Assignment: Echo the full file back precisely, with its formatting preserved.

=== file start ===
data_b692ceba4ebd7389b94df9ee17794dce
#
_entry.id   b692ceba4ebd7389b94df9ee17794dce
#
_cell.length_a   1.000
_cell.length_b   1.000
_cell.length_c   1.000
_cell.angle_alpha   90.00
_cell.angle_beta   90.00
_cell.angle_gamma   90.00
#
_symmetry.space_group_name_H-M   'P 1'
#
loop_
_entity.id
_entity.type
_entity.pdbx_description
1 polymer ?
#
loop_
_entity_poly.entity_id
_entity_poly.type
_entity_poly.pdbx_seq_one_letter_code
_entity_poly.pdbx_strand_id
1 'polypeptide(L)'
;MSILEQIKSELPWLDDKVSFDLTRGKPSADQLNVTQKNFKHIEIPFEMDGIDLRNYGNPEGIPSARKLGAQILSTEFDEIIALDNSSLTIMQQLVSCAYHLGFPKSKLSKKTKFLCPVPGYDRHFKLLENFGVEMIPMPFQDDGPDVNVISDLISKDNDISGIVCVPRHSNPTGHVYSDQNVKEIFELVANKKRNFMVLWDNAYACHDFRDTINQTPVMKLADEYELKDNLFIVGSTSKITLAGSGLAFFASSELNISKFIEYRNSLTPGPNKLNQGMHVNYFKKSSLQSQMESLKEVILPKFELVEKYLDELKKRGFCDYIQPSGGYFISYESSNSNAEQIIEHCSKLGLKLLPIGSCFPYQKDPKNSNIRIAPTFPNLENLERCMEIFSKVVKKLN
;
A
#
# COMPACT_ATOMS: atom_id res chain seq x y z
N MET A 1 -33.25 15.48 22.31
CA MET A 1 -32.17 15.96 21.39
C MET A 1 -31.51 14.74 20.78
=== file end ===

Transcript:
data_b692ceba4ebd7389b94df9ee17794dce
#
_entry.id   b692ceba4ebd7389b94df9ee17794dce
#
_cell.length_a   1.000
_cell.length_b   1.000
_cell.length_c   1.000
_cell.angle_alpha   90.00
_cell.angle_beta   90.00
_cell.angle_gamma   90.00
#
_symmetry.space_group_name_H-M   'P 1'
#
loop_
_entity.id
_entity.type
_entity.pdbx_description
1 polymer ?
#
loop_
_entity_poly.entity_id
_entity_poly.type
_entity_poly.pdbx_seq_one_letter_code
_entity_poly.pdbx_strand_id
1 'polypeptide(L)'
;MSILEQIKSELPWLDDKVSFDLTRGKPSADQLNVTQKNFKHIEIPFEMDGIDLRNYGNPEGIPSARKLGAQILSTEFDEIIALDNSSLTIMQQLVSCAYHLGFPKSKLSKKTKFLCPVPGYDRHFKLLENFGVEMIPMPFQDDGPDVNVISDLISKDNDISGIVCVPRHSNPTGHVYSDQNVKEIFELVANKKRNFMVLWDNAYACHDFRDTINQTPVMKLADEYELKDNLFIVGSTSKITLAGSGLAFFASSELNISKFIEYRNSLTPGPNKLNQGMHVNYFKKSSLQSQMESLKEVILPKFELVEKYLDELKKRGFCDYIQPSGGYFISYESSNSNAEQIIEHCSKLGLKLLPIGSCFPYQKDPKNSNIRIAPTFPNLENLERCMEIFSKVVKKLN
;
A
#
# COMPACT_ATOMS: atom_id res chain seq x y z
N MET A 1 -33.25 15.48 22.31
CA MET A 1 -32.17 15.96 21.39
C MET A 1 -31.51 14.74 20.78